, news editor, Adventist Review, with reporting by
Scores of Adventist young people visited tens of thousands of homes across Phoenix, Arizona, on Friday as they accepted a challenge from their leader, GYC president Natasha Nebblett, to “rattle the world.”
The teens and young adults made the annual outing during a five-day conference of GYC, or “Generation. Youth. Christ,” which is themed “At the Cross” and runs through Jan. 4 at the Phoenix Convention Center.
Friday’s initiative to share religious literature in more than 30,000 homes followed a first-time effort on the eve of the annual convention that saw a smaller group of about 200 young people visit more than 70,000 homes.
Opening the conference, Nebblett said that living a Christian life encompasses more than merely claiming a Christian identity: it means living “a life that rattles the world.”
She noted that the term “Christian” was first coined in Syria in the first century but there is no known Adventist presence in the country today.
Adventist young people are caught in a spiritual warfare between Jesus and Satan, Nebblett said, adding that GYC members who participated in the home visits before the conference’s opening had encountered Phoenix residents who spoke of seeing demons.
“What will it take for the world to take notice of Jesus?” Nebblett said.
For the world to start taking notice, she said, young Adventists must allow Christ to be fully in charge of their lives.But, she said, this is not something that young people can do through their own power.
“We cannot crucify ourselves,” she said.
Ted N.C. Wilson, president of the Adventist world church, struck a similar note in a speech on the evening of Jan. 1, urging the young people to remain faithful to Jesus.
“God is looking for faithfulness in us ‘At the Cross’ and in our daily lives for He is faithful to us,” Wilson said. “He is our role model and our Savior. Through Christ’s righteousness and grace we can be faithful because He is faithful.”
“At the Cross” is the 12th annual conference organized by GYC, which was formed in 2002 by a group of college students determined to pray, study the Bible and share Jesus more boldly. Daily attendance is expected to swell to more than 5,000 people by the time of Sabbath worship services on Jan. 3.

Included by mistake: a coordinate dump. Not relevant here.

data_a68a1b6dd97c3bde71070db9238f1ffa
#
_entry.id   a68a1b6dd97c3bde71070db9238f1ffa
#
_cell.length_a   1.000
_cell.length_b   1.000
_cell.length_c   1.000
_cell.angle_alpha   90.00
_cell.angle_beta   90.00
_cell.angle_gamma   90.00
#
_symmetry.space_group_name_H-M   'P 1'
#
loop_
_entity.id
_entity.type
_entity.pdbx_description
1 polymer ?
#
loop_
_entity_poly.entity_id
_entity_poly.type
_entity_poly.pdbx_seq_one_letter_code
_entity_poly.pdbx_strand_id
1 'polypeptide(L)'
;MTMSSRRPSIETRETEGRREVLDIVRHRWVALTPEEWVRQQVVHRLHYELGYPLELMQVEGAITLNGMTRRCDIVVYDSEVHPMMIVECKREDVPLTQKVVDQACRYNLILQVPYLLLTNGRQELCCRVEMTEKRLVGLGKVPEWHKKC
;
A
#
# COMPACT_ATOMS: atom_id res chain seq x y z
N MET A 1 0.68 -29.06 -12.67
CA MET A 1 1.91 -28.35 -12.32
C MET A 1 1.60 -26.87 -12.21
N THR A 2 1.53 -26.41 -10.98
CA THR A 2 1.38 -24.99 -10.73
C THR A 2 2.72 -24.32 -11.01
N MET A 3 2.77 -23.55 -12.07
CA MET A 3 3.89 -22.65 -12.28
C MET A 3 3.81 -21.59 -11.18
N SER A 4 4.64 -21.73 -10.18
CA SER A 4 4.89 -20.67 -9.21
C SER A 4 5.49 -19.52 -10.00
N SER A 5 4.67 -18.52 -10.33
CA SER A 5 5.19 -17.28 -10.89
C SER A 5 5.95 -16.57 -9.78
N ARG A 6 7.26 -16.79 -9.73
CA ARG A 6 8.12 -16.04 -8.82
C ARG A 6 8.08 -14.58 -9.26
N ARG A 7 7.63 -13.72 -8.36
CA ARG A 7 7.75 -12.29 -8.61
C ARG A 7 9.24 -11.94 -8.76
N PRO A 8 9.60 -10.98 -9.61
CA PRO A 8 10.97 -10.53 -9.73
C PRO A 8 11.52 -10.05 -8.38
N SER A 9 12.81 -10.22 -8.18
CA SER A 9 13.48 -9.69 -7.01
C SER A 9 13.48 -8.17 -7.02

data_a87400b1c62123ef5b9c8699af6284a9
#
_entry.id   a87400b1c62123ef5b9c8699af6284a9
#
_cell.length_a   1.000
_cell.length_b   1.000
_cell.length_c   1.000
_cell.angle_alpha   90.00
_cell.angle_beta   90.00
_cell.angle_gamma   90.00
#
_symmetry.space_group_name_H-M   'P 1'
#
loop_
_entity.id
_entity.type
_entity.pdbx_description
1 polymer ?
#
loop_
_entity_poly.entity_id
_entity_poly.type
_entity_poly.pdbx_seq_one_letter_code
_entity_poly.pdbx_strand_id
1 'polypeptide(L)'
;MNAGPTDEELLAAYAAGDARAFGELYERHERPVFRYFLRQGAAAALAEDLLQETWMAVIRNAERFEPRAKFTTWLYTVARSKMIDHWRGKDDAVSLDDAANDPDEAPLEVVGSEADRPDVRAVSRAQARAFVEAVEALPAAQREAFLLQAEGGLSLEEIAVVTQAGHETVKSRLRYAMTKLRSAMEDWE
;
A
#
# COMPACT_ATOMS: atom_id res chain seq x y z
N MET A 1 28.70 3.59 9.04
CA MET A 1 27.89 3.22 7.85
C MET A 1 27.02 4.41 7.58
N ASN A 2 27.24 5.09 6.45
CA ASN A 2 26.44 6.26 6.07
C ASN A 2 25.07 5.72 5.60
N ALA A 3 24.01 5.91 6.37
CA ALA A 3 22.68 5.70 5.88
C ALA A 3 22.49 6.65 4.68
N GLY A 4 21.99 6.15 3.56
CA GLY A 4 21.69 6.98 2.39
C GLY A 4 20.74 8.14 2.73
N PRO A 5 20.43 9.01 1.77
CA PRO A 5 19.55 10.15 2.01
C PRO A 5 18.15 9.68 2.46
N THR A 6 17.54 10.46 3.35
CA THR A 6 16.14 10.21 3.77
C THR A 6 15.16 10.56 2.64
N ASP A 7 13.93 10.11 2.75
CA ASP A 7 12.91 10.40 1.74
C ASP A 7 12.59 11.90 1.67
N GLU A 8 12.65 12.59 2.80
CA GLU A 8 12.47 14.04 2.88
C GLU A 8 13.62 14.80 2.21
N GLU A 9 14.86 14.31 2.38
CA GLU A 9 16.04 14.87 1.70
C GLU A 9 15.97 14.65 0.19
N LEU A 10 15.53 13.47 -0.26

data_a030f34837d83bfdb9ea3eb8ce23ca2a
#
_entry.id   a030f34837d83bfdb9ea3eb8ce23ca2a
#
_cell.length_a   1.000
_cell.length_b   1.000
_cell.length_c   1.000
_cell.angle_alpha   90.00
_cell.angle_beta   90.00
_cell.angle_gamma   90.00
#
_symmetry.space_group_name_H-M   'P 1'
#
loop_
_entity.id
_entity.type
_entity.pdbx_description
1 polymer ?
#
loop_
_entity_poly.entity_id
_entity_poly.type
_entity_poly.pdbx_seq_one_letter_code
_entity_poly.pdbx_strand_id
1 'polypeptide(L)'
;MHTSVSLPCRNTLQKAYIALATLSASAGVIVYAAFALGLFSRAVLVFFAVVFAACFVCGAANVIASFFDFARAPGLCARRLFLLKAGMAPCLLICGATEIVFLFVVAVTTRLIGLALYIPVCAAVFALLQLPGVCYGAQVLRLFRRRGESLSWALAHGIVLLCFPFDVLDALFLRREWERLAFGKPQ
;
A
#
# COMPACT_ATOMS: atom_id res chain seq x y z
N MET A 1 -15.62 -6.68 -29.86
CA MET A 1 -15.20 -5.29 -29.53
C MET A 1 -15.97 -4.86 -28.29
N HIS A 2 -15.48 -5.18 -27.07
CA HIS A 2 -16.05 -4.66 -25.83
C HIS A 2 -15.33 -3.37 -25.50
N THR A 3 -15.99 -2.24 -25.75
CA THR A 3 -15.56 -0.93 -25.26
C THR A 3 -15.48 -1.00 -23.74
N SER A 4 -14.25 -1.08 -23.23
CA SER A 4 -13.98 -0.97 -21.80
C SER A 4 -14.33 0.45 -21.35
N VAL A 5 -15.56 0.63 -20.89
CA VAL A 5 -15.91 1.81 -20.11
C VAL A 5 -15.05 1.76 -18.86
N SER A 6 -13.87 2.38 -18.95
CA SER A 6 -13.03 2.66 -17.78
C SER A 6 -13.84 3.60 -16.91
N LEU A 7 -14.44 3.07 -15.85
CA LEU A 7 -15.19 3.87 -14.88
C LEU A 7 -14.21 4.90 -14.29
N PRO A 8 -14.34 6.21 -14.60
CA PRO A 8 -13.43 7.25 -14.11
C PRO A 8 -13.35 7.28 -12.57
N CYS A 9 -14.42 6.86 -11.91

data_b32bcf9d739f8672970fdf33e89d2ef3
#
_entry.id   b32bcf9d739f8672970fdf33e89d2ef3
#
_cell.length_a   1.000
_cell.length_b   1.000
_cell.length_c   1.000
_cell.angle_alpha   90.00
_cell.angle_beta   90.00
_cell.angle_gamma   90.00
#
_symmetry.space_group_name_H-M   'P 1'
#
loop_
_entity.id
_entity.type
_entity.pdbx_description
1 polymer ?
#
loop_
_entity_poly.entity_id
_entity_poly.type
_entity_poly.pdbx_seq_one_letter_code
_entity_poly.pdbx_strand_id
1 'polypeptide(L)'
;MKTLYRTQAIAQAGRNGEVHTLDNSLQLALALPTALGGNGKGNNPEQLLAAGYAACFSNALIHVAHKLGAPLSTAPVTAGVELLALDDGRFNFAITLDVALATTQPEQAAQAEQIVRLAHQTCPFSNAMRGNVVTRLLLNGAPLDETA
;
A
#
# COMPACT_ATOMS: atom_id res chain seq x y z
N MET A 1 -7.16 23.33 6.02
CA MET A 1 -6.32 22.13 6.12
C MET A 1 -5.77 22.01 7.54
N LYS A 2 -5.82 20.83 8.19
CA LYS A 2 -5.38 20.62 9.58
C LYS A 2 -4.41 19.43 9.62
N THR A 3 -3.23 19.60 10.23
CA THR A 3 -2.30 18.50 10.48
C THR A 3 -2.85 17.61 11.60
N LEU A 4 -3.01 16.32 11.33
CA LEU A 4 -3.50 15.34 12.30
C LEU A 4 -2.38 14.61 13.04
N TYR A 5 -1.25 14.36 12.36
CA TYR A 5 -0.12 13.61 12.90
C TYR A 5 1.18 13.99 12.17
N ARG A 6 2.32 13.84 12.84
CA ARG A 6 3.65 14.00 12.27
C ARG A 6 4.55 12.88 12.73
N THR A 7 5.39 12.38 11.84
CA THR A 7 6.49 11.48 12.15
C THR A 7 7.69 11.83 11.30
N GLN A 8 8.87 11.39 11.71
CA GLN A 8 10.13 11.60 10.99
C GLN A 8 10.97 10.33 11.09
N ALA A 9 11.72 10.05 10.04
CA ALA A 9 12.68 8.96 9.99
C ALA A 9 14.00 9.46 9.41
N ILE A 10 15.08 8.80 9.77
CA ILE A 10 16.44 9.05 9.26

Attendees range in age from 14 to the late 80s, but most are teens and college-age Adventists.
A new plank in this year’s conference was the initiative that involved 180 young people gathering in Phoenix a week before the conference started to make house-to-house contacts.
Taylor Hinkle, GYC’s vice president of evangelism and a student at Southwestern Adventist University, said the change was introduced after evangelist Mark Finley made an appeal at last year’s conference in Orlando, Florida, for GYC attendees to be handed the tools they needed to replicate the outreach in their home churches.
Hinkle also said he was personally motivated by a statement from Adventist Church co-founder Ellen White, who said: “House-to-house labor, searching for souls, hunting for the lost sheep, is the most essential work that can be done” (1MR, page 14).
For the pre-conference outreach, attendees who had never before engaged in literature evangelism were trained by experienced peers and then sent out to the streets of Phoenix. Taylor estimated that the young people knocked on 70,000 to 80,000 doors.
Hundreds of attendees hopped on dozens of buses on Friday afternoon to knock on another 30,000 to 40,000 doors, meaning GYC members visited a total of more than 100,000 homes at this year’s conference. Attendees on Friday also visited people in hospitals and nursing homes.
Friday’s program mirrored similar major outreach events organized at previous conferences.
Every GYC conference is packed with speeches and seminars aimed at inspiring the attendees and training them to share Jesus in new ways. New seminars this year include “Creation, Agriculture, and Evangelism,” presented by Paul Dysinger, owner of an organic farm in Tennessee; and Aimee Smith, manager of Good News Farm at Great Lakes Adventist Academy, and “Relentless Prayer” by Paul Ratsara, president of the Southern-Africa Indian Ocean Division. Ratsara has been a frequent participant at GYC conferences for the last five years, and his son and new daughter-in-law serve on GYC’s executive committee.
Wilson, meanwhile, called on GYC attendees to follow the lead of Nehemiah, who rebuilt Jerusalem’s walls in Old Testament times, and leave the conference wholly committed to following God’s Word and His direction.
“In your faithfulness to God in 2015, with one hand do the work of God and in the other hand hold the Word of God, your weapon of heavenly authority,” Wilson said in his speech. “Lean completely on the Lord in your faithful service saying, along with those who worked on the wall of Jerusalem, ‘Our God will fight for us.’”